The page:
The Fred Meyer in Greenwood reopened this weekend to a packed house after its year-long expansion. Pictured top is Dave Dahl, founder of Dave's Killer Bread!!! with his display. He is an ex-con who became a good seed, he likes to say. Below, Seafair Pirate, Gene, who lives in the hood, greets kids.
Newly-expanded Fred Meyer Greenwood store opens to packed house; Dave's Killer Bread!!! founder draws crowd
The Fred Meyer store in Seattle’s Greenwood neighborhood, at 100 N.W. 85th St. reopened Friday after its expansion to a packed house, and what a house, with an additional 55,000-plus square feet to make it 190,000.
They hired an addition 100 employees, making the total 250 to accommodate its new grocery department. The parking lots, both inside and out, were filled on Saturday afternoon with the overflow of vehicles parked on residential streets, including many in no parking zones, surrounding the building.
The Greenwood Fred Meyer closed on Feb. 25 last year for extensive renovation and expansion. Work on the site began a week later. The new plans called for the 20,950-square-foot Greenwood Market building to be demolished to make way for the existing Fred Meyer store to expand by 55,305 square feet.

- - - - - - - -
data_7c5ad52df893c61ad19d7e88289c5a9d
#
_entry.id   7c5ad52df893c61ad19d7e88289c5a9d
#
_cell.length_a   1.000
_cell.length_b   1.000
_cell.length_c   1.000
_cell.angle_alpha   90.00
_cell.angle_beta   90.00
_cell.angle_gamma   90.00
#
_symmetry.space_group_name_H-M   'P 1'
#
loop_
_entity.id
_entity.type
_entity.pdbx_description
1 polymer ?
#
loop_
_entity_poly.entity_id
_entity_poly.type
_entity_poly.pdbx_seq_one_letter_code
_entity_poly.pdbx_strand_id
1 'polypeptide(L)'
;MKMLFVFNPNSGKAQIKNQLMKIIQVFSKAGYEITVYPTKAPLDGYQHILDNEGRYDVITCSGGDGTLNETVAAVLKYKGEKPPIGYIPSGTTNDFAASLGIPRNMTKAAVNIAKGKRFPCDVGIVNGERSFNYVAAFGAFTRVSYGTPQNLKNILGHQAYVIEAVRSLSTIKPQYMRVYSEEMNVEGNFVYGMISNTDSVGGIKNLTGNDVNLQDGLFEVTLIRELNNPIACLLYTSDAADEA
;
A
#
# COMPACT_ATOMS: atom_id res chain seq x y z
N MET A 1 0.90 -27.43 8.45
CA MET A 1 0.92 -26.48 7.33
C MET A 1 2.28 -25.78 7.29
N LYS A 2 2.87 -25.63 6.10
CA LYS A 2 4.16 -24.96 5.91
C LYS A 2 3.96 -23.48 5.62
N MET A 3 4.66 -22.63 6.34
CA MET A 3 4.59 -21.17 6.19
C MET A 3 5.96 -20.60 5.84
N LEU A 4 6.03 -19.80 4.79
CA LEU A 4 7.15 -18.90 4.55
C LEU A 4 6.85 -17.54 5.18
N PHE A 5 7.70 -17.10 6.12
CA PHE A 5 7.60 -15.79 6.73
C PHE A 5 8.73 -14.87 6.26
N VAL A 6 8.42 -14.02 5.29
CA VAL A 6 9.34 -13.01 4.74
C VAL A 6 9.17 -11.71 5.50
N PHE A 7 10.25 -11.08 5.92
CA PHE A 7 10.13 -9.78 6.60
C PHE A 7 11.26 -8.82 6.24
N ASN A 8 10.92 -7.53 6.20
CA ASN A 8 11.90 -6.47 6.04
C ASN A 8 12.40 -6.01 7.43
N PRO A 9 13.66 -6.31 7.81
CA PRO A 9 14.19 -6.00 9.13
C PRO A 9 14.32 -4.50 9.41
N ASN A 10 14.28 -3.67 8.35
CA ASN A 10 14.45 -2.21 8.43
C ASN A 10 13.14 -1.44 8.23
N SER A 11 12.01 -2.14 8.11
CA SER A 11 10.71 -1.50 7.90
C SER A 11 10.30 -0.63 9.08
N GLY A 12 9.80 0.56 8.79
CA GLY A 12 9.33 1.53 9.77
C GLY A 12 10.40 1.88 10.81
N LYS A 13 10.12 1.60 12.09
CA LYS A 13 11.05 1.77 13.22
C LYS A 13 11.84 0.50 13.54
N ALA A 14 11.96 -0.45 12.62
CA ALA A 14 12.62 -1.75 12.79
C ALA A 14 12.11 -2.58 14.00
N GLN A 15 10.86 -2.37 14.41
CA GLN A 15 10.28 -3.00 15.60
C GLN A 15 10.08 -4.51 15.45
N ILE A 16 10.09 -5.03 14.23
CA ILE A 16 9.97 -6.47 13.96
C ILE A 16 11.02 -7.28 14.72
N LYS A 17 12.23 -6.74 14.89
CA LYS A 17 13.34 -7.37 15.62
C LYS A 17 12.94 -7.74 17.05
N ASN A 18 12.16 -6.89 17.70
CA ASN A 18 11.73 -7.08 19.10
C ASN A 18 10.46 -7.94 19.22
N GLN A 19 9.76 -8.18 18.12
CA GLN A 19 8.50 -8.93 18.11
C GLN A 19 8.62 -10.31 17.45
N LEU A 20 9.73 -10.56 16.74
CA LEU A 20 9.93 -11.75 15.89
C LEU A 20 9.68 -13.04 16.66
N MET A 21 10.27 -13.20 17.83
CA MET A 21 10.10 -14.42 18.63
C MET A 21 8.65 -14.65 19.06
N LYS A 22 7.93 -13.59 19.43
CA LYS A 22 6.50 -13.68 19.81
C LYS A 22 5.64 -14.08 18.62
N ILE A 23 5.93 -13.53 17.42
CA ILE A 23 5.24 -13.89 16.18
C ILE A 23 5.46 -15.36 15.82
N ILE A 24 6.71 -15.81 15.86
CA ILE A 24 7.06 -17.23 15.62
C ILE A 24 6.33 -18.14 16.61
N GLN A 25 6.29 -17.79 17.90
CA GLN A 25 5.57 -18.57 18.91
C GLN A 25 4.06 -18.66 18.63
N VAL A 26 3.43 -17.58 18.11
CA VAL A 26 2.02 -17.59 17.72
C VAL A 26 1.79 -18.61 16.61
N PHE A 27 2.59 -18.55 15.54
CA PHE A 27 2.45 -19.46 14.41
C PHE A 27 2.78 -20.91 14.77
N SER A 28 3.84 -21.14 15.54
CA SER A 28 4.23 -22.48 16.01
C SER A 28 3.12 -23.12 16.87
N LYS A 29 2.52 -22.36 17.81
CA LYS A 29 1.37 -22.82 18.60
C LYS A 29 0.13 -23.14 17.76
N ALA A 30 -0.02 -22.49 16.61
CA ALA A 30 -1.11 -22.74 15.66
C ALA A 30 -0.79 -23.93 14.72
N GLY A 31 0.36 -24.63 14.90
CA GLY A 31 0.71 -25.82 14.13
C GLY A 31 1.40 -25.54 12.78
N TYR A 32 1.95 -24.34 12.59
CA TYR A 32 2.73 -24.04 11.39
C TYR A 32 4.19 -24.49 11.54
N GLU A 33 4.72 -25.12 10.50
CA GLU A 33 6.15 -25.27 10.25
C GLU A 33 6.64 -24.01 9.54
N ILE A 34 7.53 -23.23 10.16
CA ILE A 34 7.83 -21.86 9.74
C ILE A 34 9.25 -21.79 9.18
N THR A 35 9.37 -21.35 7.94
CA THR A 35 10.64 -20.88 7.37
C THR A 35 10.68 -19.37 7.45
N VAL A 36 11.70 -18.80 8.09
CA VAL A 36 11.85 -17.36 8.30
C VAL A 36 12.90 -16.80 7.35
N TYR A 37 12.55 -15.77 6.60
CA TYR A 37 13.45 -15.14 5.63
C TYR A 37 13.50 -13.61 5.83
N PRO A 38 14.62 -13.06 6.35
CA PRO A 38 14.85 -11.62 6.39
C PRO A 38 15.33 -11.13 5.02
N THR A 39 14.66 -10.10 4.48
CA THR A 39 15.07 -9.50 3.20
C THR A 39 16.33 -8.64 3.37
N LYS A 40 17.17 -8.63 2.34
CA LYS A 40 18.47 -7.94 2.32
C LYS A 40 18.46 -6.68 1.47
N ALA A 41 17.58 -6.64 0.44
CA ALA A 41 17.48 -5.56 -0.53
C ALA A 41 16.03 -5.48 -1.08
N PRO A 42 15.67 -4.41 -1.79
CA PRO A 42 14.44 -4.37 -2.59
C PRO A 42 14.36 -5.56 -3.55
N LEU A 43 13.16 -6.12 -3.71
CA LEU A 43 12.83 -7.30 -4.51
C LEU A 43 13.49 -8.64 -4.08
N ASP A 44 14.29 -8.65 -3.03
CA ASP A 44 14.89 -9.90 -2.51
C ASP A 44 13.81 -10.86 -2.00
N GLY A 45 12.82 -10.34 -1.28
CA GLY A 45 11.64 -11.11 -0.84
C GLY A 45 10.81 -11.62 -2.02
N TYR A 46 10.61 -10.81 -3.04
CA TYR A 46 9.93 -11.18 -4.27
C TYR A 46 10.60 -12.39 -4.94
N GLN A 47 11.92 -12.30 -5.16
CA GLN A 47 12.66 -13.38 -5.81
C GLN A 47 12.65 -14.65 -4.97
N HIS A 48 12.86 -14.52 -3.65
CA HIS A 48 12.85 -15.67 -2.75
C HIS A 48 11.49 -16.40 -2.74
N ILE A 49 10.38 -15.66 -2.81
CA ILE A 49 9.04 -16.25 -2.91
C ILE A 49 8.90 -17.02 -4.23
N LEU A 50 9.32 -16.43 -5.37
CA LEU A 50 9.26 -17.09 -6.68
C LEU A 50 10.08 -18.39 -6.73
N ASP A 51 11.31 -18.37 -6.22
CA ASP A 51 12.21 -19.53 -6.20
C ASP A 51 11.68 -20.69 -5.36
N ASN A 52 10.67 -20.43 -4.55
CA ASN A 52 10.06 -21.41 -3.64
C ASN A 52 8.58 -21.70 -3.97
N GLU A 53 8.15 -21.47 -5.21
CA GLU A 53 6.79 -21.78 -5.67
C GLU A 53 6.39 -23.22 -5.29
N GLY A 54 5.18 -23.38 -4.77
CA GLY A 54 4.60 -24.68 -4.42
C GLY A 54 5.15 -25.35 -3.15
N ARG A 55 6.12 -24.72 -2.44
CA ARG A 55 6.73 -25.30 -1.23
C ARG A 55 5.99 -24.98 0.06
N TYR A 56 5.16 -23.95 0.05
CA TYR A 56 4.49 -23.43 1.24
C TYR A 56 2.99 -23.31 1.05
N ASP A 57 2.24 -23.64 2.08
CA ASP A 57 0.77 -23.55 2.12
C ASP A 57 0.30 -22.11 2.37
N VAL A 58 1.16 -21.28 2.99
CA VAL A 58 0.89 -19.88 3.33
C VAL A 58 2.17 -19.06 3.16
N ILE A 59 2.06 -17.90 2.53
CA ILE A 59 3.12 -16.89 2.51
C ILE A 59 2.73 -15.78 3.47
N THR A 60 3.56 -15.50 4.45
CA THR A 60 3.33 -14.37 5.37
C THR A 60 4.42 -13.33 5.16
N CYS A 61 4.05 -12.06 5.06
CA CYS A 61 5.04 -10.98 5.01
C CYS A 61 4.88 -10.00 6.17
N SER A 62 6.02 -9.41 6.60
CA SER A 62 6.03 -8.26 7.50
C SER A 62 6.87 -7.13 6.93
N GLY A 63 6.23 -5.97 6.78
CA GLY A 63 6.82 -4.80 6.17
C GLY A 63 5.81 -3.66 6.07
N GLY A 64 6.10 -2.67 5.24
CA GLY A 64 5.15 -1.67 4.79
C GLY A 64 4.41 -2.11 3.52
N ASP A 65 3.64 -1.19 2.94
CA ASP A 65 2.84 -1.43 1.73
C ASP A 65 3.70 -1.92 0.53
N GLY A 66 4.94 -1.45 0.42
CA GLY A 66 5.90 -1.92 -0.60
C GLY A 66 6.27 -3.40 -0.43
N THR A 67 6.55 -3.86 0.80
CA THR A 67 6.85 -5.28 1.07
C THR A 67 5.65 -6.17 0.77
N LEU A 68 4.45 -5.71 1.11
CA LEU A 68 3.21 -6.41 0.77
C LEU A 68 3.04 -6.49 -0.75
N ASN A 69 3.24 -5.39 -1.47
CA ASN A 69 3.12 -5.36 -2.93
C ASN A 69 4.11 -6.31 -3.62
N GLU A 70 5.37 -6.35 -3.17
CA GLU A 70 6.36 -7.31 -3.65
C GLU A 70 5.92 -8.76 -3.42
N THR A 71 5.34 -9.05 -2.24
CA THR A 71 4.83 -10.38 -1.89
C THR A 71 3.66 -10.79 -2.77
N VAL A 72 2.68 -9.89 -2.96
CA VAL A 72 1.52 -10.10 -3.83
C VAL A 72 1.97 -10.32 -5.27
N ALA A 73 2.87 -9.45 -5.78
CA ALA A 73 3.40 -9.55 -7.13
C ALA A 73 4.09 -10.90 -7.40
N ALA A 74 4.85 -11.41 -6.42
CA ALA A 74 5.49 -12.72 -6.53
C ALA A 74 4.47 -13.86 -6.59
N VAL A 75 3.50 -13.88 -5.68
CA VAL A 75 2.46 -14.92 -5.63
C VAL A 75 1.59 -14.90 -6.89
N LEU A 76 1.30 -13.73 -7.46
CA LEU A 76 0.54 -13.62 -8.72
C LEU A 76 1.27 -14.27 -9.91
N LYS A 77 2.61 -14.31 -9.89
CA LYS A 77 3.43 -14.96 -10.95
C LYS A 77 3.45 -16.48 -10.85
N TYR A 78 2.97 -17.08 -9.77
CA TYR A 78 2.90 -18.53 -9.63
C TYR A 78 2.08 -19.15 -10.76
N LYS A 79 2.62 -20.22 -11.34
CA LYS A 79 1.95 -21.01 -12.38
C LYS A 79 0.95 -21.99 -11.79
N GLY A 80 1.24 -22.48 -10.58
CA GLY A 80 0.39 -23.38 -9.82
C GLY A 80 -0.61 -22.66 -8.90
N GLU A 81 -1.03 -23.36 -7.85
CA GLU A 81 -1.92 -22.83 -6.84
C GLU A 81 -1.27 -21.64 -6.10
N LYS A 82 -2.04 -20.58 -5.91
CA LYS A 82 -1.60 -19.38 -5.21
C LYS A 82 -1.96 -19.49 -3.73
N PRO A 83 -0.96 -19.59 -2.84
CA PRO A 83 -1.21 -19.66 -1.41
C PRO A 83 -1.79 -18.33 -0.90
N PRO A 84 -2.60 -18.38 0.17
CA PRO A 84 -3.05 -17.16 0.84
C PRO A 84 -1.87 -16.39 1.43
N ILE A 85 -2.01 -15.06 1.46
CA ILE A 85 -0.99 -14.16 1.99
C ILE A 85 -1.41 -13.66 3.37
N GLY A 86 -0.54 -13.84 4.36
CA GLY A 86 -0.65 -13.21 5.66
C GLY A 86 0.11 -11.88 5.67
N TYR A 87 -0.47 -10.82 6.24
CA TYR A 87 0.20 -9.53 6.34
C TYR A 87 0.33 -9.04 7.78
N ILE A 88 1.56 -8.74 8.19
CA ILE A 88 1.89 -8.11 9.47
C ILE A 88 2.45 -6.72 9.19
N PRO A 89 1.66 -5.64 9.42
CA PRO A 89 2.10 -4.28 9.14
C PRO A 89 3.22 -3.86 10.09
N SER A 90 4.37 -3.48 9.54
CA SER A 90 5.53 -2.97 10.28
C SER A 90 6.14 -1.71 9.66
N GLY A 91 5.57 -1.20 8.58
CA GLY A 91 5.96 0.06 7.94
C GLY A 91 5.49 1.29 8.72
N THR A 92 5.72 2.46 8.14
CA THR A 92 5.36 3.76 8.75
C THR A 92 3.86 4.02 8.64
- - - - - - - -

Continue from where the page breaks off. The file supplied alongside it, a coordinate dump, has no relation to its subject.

Parked in front was the Seafair Pirates' 32-foot amphibious vehicle, Moby Duck. Its colorfully-costumed occupants, several bad-boy buccaneers, handed out stickers to grinning kids inside the grocery store section.
Also appearing at Fred Meyer Saturday was Dave Dahl, founder of Dave's Killer Bread!!! A crowd was lined up to have a picture taken with Dahl, a self-professed former "bad seed", a criminal and jailbird-turned-successful CEO. His Oregon-based organic whole-grain bread empire employees nearly 300. On his website he states, "I really don’t remember too much of my early years - I’m pretty sure it’s because I don’t want to."
"Things couldn't get any better, and it just keeps getting better," Dahl told the Ballard News Tribune. "I'm a production bread guy. I design breads rather than add ingredients like a chef. I spend 150 days a year touring, and I also have to keep an eye on the ball because of the bread (business) too.
"It's paying off, but It's not about the money anyway," he said. "Once I figured out I could make a difference I was just like, 'Wow. If I could make a difference for other people, they can make a difference.' That's what it's about."
Dahl is a high-profile supporter of the National Alliance for the Mentally Ill, or NAMI.
"I'm a former suicide junky," he said. "I never quite pulled it off."
Based on the enthusiasm of his fans and other customers crowding his booth, many seemed grateful he chose a positive path.
Follow Ballard News-Tribune on Facebook at http://www.facebook.com/ballardnewstrib
And Twitter at http://twitter.com/ballardnewstrib